27th January 2009 The Story of Medicine and Healthcare in the South West
To mark the launch of the Plymouth Medical Society Historic Collection, a special event was hosted on 27th January 2009 to celebrate ‘the story of medicine and health care in the South West’. The aim of the day was to bring together people with an interest in the history of medicine, both from a medical and historical background, and celebrate the importance of medicine in the region, and the fantastic resources available that record its history.
An exhibition displayed an amazing range of artefacts, archival material, photographs and medical texts. Contributors included Exeter’s Royal Albert Memorial Museum, Bere Local History Group, Devon Family History Society, Exeter Cathedral Library, Liskeard and District Museum, Plymouth and West Devon Public Record Office, Park Pharmacy Trust and Saltash Heritage. An exhibition exploring the changing ways in which the human body has been shown in anatomy was put together using images from the Historic Collection, and a version can be seen here:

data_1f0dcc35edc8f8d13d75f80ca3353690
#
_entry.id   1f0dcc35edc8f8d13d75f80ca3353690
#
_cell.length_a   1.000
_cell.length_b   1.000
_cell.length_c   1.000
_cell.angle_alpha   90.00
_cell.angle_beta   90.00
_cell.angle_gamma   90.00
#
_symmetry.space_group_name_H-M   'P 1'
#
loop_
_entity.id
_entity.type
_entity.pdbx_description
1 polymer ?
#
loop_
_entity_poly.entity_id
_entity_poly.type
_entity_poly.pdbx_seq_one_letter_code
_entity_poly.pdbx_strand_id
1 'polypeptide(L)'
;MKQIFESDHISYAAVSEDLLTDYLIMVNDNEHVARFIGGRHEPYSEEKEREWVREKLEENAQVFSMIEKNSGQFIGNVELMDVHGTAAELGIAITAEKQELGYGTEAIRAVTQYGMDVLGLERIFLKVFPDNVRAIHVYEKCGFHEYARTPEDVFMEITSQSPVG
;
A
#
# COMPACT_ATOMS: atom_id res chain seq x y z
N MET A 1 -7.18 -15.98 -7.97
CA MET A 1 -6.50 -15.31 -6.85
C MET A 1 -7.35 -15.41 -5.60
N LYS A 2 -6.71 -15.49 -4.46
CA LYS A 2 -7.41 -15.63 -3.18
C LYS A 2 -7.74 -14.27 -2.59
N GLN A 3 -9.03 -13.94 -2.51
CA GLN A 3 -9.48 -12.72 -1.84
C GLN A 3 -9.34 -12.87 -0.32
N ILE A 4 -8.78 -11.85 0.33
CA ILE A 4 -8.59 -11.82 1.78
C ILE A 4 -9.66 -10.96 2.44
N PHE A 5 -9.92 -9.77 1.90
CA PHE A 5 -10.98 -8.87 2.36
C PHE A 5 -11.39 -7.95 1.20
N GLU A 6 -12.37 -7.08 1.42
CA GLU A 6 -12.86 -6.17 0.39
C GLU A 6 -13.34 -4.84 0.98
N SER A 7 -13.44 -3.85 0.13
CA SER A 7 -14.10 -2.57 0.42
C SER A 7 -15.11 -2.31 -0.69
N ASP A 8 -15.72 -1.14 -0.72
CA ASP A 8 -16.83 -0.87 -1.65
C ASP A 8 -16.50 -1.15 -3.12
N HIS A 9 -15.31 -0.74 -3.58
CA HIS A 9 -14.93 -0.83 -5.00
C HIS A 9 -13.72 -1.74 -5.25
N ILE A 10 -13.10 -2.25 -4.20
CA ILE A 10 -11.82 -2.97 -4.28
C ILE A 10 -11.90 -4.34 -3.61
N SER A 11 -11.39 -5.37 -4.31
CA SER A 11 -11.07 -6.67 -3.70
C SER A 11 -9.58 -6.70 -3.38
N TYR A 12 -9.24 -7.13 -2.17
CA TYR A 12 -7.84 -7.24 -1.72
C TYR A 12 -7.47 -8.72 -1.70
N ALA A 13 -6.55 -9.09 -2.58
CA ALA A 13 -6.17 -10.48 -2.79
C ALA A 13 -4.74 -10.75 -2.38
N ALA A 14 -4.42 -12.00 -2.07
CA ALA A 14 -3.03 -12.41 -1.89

After an opening address from the chairman of Plymouth Hospitals NHS Trust Professor John Bull, a series of fascinating talks included - an overview of the project by Dr Paul Youngs, ‘History and development of polar medicine’ by Dr Henry Guly, ‘History of medicine in Plymouth’ by Mr Denis Wilkins, ‘John Clarke (1760-1815) – one of John Hunter’s pupils’ by Dr Kenneth Hunter, ‘Naval medicine over three centuries’ by Surgeon Vice-Admiral Sir Godfrey Milton-Thompson, ‘Exeter Cathedral Library Medical Collections’ by Peter Thomas, ‘History of Medicine in Callington 1696 to the present’ by Alastair Tinto, and ‘Park Pharmacy Trust’ by Dr Jan Knight.
The event proved fantastically popular, and over 100 guests attended, including members of local history groups, museum, library and archive staff, medical professionals, public members of the hospital Foundation Trust, and Plymouth Medical Society members. Unfortunately, a number more who wanted to take part couldn’t as the capacity for the venues had been reached.
The day was a tremendous success, and revealed the richness of medical history and resources in the region. It also highlighted the genuine interest and value placed on medical history by people with a range of backgrounds. We hope that this is an indication of the value of the Collection, and that the project can help more people to appreciate and access this history in the future.